Listener: It sounds like she really confuses you.
2. Interjections – to confirm your focus is on the conversation
You can use specific interjections while being careful that you don’t interrupt. During pauses, you can say a simple, “Mmm” or “Ah ha” or “I hear you” from time to time.
3. Clarifying Questions – to avoid misunderstanding
If you miss something the other person said, or if you don’t really understand, don’t pretend that you do. If you get lost, say “Sorry, I didn’t get that. What did you just say?” Pretending that you understand when you don’t will usually only lead to confusion and misunderstanding. It could also lead to the other person feeling like you don’t care enough to be focused on him or her during the conversation.
4. Body Language
Did you know that 93% of your communication is not what you say… it’s your facial expressions, your body position and your tone of voice? To demonstrate good active listening skills, use this powerful communication factor. Position your body language to reflect the speaker’s body language.* If the other person’s hands are folded and placed on the table before him or her, do the same.
If the person’s ankles are crossed, try to do the same. You can show the other person that you are listening and focused on the conversation by nodding in response to what he or she is saying, by maintaining eye contact, and by varying your facial expressions, such as using an eyebrow raise or smiling.
For other great advice and information about body language in communication, check out the book, Let Me See Your Body Speak by Jan Hargrave.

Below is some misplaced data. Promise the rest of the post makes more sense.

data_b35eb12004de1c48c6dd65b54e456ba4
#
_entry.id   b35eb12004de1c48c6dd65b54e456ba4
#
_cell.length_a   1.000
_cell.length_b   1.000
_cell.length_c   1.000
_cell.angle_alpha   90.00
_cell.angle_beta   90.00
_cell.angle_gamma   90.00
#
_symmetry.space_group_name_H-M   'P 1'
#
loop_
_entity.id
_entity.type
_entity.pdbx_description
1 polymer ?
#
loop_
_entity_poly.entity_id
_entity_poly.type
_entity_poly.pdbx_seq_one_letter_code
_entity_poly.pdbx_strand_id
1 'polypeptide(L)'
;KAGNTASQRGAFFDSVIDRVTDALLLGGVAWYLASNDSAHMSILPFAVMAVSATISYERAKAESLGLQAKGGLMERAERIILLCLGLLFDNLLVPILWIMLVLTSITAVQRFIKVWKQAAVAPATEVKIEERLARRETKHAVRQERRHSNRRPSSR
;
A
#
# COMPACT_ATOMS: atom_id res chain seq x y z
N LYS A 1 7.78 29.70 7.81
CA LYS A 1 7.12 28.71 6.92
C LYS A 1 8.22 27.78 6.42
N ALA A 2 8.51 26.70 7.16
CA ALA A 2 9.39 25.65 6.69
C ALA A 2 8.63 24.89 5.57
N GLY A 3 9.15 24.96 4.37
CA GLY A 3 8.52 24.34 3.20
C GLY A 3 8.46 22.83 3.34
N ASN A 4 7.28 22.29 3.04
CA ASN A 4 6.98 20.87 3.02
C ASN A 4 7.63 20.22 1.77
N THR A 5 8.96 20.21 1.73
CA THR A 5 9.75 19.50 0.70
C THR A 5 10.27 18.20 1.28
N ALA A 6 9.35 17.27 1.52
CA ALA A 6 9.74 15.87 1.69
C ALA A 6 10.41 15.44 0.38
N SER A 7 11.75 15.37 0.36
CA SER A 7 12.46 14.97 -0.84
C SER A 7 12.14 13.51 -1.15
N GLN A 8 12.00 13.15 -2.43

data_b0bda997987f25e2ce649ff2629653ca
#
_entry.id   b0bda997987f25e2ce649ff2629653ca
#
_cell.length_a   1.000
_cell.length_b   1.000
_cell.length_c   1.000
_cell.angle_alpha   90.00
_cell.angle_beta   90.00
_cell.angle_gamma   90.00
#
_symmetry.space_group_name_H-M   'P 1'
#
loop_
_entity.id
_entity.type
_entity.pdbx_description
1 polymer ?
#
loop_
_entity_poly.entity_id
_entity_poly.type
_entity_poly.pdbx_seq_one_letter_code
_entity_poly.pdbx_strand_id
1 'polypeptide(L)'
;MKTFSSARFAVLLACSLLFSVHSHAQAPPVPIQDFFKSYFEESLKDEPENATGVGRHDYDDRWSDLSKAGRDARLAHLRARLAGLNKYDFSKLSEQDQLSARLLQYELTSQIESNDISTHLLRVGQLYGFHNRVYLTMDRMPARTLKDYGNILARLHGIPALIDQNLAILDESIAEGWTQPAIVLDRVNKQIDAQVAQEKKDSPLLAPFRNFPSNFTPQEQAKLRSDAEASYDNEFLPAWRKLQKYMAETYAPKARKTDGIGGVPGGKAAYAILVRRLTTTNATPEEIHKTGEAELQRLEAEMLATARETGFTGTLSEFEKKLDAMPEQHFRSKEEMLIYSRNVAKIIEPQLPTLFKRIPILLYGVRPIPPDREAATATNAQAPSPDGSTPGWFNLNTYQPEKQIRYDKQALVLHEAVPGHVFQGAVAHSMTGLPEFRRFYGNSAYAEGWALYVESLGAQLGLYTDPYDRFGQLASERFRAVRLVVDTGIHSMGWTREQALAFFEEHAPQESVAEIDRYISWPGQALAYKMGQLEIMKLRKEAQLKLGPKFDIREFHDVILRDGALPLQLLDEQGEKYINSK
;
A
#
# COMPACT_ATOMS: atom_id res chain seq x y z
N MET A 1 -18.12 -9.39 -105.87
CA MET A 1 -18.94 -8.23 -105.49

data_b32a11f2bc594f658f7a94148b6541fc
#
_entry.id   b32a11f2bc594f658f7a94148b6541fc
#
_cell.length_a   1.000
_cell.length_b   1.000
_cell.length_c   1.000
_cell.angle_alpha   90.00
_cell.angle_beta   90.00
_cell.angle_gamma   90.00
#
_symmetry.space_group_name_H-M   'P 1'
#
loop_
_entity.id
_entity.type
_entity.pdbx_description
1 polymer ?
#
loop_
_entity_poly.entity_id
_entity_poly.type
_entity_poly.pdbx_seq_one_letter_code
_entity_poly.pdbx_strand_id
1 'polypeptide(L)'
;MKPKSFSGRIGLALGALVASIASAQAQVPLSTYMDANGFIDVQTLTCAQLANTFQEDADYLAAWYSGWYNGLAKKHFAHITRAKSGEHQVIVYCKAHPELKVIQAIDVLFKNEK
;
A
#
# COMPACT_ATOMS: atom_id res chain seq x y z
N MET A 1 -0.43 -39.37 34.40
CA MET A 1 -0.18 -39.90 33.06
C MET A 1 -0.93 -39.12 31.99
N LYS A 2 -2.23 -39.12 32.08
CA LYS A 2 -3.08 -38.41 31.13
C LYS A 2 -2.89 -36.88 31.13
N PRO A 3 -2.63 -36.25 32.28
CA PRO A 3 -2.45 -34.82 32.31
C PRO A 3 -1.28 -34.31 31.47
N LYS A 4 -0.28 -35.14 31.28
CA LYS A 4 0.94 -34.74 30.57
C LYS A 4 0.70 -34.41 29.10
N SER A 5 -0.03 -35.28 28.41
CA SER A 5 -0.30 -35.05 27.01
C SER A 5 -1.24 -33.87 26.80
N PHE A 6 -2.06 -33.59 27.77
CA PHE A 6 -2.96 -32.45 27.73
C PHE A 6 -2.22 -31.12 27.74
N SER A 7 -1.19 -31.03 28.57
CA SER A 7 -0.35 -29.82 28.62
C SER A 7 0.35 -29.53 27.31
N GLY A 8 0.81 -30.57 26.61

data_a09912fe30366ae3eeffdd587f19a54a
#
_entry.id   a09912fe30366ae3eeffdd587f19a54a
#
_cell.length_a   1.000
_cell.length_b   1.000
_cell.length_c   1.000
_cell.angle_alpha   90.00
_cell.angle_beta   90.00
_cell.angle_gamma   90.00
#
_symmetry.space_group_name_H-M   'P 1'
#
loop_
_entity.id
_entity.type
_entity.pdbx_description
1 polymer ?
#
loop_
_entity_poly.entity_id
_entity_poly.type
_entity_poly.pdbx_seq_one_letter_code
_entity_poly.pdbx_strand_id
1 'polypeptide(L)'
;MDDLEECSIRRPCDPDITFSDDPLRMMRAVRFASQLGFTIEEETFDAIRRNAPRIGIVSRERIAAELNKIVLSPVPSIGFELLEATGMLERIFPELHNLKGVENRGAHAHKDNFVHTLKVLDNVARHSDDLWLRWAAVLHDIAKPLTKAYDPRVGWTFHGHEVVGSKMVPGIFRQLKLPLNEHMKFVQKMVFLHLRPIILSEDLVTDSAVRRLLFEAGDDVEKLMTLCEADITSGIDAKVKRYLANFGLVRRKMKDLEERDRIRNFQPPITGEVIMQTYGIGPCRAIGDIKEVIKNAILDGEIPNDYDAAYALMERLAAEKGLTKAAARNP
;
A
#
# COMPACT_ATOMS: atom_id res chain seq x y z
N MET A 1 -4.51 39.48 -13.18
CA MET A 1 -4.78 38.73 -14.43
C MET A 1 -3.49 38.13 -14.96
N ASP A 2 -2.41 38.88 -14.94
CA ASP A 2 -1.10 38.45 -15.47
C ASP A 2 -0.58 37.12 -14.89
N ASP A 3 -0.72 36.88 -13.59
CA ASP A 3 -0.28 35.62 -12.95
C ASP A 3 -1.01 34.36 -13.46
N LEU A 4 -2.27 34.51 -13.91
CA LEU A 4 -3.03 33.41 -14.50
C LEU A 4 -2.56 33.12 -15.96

*Exception: Is the other person’s body language closed? For example, maybe his or her arms are folded, which usually indicates an unwillingness to talk. Of course, you won’t want to fold your arms too. When you’re trying to get someone to open up to you, use an open body posture, such as hands open, relaxed, visible and unfolded. You can also try to relax them with soothing statements such as “I’m here for you.” or “It seems like you’re upset. Let me help you.”
The Power of the Now
Whenever I teach The Power Of Listening, from now own, I will be sure to point out that besides increasing your communication effectiveness, active listening brings you into the present moment. It brings you into a full awareness of what is happening right here and right now. Even if temporarily, you suspend your thoughts and worries about what is happening in the future… what bills have to be paid, what work needs to be done at your desk or where the kids have to be at 4pm for soccer practice. You suspend your thoughts and regrets about the past… what if I had done it that way, what did he think when I said that yesterday or I forgot to pick up the dry cleaning this morning.
It’s what Eckhart Tolle would call the “power of the now.” He rightly points out that the past and the future are mere illusions and that there’s no real power in those time conceptions. What happened yesterday is no longer reality because it is over and gone. You have no power to change it either. The future hasn’t happened yet, so it’s not real yet. The only reality that you can control and where there’s any power at all is in the here and now.
When you practice the methods for active listening, you have to be present-focused or you are not performing active listening. Each time you practice, you are waking up your awareness. Your mind must empty to some degree so that it can be open to listen and truly hear the other who is speaking. The power of listening is that you connect better with the other person with whom you are communicating, and the power of listening is that it helps you grow in awareness of the power of the now.
Angela Loëb helps people rediscover and use their gifts so they can bring who they are to what they do. To learn more, please visit: www.insyncresources.com